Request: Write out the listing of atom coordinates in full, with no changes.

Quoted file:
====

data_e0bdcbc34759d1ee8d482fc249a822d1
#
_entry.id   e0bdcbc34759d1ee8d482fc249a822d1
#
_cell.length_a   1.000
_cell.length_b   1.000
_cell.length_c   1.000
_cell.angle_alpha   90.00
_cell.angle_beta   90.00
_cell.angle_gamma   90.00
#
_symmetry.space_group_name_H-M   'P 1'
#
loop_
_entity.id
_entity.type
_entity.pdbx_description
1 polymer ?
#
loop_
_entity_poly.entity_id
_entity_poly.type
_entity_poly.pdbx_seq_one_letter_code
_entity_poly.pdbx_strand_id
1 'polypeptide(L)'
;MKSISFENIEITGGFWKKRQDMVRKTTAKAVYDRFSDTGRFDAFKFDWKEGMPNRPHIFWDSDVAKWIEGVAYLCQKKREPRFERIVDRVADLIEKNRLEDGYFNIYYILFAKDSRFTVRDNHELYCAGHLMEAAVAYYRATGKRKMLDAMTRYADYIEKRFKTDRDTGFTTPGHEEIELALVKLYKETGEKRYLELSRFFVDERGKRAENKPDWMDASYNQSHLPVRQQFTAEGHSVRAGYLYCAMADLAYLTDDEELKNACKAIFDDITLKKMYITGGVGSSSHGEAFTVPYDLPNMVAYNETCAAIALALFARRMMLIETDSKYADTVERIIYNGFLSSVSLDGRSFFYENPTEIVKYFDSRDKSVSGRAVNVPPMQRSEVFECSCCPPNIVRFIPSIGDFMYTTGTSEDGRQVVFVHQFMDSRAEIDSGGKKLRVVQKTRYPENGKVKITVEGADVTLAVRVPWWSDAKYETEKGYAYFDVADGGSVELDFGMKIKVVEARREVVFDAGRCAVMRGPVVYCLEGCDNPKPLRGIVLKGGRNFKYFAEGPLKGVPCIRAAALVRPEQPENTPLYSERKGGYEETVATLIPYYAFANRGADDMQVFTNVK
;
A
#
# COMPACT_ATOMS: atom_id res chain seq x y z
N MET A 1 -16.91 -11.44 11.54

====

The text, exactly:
data_e0bdcbc34759d1ee8d482fc249a822d1
#
_entry.id   e0bdcbc34759d1ee8d482fc249a822d1
#
_cell.length_a   1.000
_cell.length_b   1.000
_cell.length_c   1.000
_cell.angle_alpha   90.00
_cell.angle_beta   90.00
_cell.angle_gamma   90.00
#
_symmetry.space_group_name_H-M   'P 1'
#
loop_
_entity.id
_entity.type
_entity.pdbx_description
1 polymer ?
#
loop_
_entity_poly.entity_id
_entity_poly.type
_entity_poly.pdbx_seq_one_letter_code
_entity_poly.pdbx_strand_id
1 'polypeptide(L)'
;MKSISFENIEITGGFWKKRQDMVRKTTAKAVYDRFSDTGRFDAFKFDWKEGMPNRPHIFWDSDVAKWIEGVAYLCQKKREPRFERIVDRVADLIEKNRLEDGYFNIYYILFAKDSRFTVRDNHELYCAGHLMEAAVAYYRATGKRKMLDAMTRYADYIEKRFKTDRDTGFTTPGHEEIELALVKLYKETGEKRYLELSRFFVDERGKRAENKPDWMDASYNQSHLPVRQQFTAEGHSVRAGYLYCAMADLAYLTDDEELKNACKAIFDDITLKKMYITGGVGSSSHGEAFTVPYDLPNMVAYNETCAAIALALFARRMMLIETDSKYADTVERIIYNGFLSSVSLDGRSFFYENPTEIVKYFDSRDKSVSGRAVNVPPMQRSEVFECSCCPPNIVRFIPSIGDFMYTTGTSEDGRQVVFVHQFMDSRAEIDSGGKKLRVVQKTRYPENGKVKITVEGADVTLAVRVPWWSDAKYETEKGYAYFDVADGGSVELDFGMKIKVVEARREVVFDAGRCAVMRGPVVYCLEGCDNPKPLRGIVLKGGRNFKYFAEGPLKGVPCIRAAALVRPEQPENTPLYSERKGGYEETVATLIPYYAFANRGADDMQVFTNVK
;
A
#
# COMPACT_ATOMS: atom_id res chain seq x y z
N MET A 1 -16.91 -11.44 11.54